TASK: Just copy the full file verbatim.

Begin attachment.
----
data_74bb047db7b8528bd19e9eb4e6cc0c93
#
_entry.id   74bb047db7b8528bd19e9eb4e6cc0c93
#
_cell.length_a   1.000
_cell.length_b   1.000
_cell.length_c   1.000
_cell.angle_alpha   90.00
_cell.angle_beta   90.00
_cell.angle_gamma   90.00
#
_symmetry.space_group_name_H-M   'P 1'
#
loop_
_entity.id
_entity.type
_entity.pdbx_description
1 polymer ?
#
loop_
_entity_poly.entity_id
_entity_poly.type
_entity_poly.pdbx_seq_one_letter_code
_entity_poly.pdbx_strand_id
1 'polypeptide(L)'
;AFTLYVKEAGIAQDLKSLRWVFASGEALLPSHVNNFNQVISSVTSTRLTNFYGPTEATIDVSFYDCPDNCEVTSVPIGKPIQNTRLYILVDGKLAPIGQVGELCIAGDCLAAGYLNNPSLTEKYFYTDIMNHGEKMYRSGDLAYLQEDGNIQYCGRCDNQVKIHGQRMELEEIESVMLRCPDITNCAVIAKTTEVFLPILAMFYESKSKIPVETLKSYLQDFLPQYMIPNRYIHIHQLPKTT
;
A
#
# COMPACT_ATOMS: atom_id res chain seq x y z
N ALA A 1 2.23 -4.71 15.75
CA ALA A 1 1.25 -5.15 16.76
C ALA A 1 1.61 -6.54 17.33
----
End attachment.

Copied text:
data_74bb047db7b8528bd19e9eb4e6cc0c93
#
_entry.id   74bb047db7b8528bd19e9eb4e6cc0c93
#
_cell.length_a   1.000
_cell.length_b   1.000
_cell.length_c   1.000
_cell.angle_alpha   90.00
_cell.angle_beta   90.00
_cell.angle_gamma   90.00
#
_symmetry.space_group_name_H-M   'P 1'
#
loop_
_entity.id
_entity.type
_entity.pdbx_description
1 polymer ?
#
loop_
_entity_poly.entity_id
_entity_poly.type
_entity_poly.pdbx_seq_one_letter_code
_entity_poly.pdbx_strand_id
1 'polypeptide(L)'
;AFTLYVKEAGIAQDLKSLRWVFASGEALLPSHVNNFNQVISSVTSTRLTNFYGPTEATIDVSFYDCPDNCEVTSVPIGKPIQNTRLYILVDGKLAPIGQVGELCIAGDCLAAGYLNNPSLTEKYFYTDIMNHGEKMYRSGDLAYLQEDGNIQYCGRCDNQVKIHGQRMELEEIESVMLRCPDITNCAVIAKTTEVFLPILAMFYESKSKIPVETLKSYLQDFLPQYMIPNRYIHIHQLPKTT
;
A
#
# COMPACT_ATOMS: atom_id res chain seq x y z
N ALA A 1 2.23 -4.71 15.75
CA ALA A 1 1.25 -5.15 16.76
C ALA A 1 1.61 -6.54 17.33